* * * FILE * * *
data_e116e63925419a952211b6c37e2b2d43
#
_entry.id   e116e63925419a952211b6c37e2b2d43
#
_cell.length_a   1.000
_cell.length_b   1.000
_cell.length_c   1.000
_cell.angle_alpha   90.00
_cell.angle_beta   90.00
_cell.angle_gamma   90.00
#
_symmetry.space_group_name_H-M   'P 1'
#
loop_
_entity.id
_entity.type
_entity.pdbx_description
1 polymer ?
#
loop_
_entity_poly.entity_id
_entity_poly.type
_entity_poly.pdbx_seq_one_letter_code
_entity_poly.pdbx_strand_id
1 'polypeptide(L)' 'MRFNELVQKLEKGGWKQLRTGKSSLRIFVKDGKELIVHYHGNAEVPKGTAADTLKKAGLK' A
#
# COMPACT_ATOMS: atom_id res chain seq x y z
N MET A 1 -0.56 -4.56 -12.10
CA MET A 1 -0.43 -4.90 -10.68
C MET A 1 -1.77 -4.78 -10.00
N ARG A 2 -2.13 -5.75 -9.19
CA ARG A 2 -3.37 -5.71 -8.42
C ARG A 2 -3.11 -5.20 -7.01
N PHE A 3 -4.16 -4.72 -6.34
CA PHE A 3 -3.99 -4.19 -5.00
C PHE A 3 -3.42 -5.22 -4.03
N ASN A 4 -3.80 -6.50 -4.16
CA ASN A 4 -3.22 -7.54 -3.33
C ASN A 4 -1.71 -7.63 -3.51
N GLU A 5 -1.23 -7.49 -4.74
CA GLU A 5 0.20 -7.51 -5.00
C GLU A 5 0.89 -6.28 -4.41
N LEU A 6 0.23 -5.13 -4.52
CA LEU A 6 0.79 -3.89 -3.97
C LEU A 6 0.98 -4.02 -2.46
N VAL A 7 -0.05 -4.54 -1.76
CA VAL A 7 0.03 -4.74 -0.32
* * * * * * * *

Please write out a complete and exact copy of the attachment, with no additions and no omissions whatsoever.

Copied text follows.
data_e116e63925419a952211b6c37e2b2d43
#
_entry.id   e116e63925419a952211b6c37e2b2d43
#
_cell.length_a   1.000
_cell.length_b   1.000
_cell.length_c   1.000
_cell.angle_alpha   90.00
_cell.angle_beta   90.00
_cell.angle_gamma   90.00
#
_symmetry.space_group_name_H-M   'P 1'
#
loop_
_entity.id
_entity.type
_entity.pdbx_description
1 polymer ?
#
loop_
_entity_poly.entity_id
_entity_poly.type
_entity_poly.pdbx_seq_one_letter_code
_entity_poly.pdbx_strand_id
1 'polypeptide(L)' 'MRFNELVQKLEKGGWKQLRTGKSSLRIFVKDGKELIVHYHGNAEVPKGTAADTLKKAGLK' A
#
# COMPACT_ATOMS: atom_id res chain seq x y z
N MET A 1 -0.56 -4.56 -12.10
CA MET A 1 -0.43 -4.90 -10.68
C MET A 1 -1.77 -4.78 -10.00
N ARG A 2 -2.13 -5.75 -9.19
CA ARG A 2 -3.37 -5.71 -8.42
C ARG A 2 -3.11 -5.20 -7.01
N PHE A 3 -4.16 -4.72 -6.34
CA PHE A 3 -3.99 -4.19 -5.00
C PHE A 3 -3.42 -5.22 -4.03
N ASN A 4 -3.80 -6.50 -4.16
CA ASN A 4 -3.22 -7.54 -3.33
C ASN A 4 -1.71 -7.63 -3.51
N GLU A 5 -1.23 -7.49 -4.74
CA GLU A 5 0.20 -7.51 -5.00
C GLU A 5 0.89 -6.28 -4.41
N LEU A 6 0.23 -5.13 -4.52
CA LEU A 6 0.79 -3.89 -3.97
C LEU A 6 0.98 -4.02 -2.46
N VAL A 7 -0.05 -4.54 -1.76
CA VAL A 7 0.03 -4.74 -0.32